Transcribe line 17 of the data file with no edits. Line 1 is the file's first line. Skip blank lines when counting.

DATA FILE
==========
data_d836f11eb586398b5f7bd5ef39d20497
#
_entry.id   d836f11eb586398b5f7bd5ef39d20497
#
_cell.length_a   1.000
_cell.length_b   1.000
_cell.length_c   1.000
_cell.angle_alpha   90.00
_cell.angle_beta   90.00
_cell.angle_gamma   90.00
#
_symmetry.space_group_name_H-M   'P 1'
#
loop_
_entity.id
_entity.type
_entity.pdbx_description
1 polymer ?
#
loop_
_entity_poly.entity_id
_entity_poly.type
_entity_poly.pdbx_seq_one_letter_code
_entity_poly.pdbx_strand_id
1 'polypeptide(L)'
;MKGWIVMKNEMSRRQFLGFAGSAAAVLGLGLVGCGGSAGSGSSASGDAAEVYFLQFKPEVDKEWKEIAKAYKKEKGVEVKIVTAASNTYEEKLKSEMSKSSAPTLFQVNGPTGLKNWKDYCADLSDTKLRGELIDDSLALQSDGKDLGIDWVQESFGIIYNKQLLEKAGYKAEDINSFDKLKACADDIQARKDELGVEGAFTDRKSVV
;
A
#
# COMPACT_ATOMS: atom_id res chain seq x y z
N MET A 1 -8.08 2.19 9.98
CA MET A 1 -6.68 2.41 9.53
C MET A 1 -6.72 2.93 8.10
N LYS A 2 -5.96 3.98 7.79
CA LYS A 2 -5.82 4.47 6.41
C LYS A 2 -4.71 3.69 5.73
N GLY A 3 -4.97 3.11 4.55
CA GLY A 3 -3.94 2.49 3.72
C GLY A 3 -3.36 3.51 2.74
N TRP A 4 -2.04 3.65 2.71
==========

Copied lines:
_entity.pdbx_description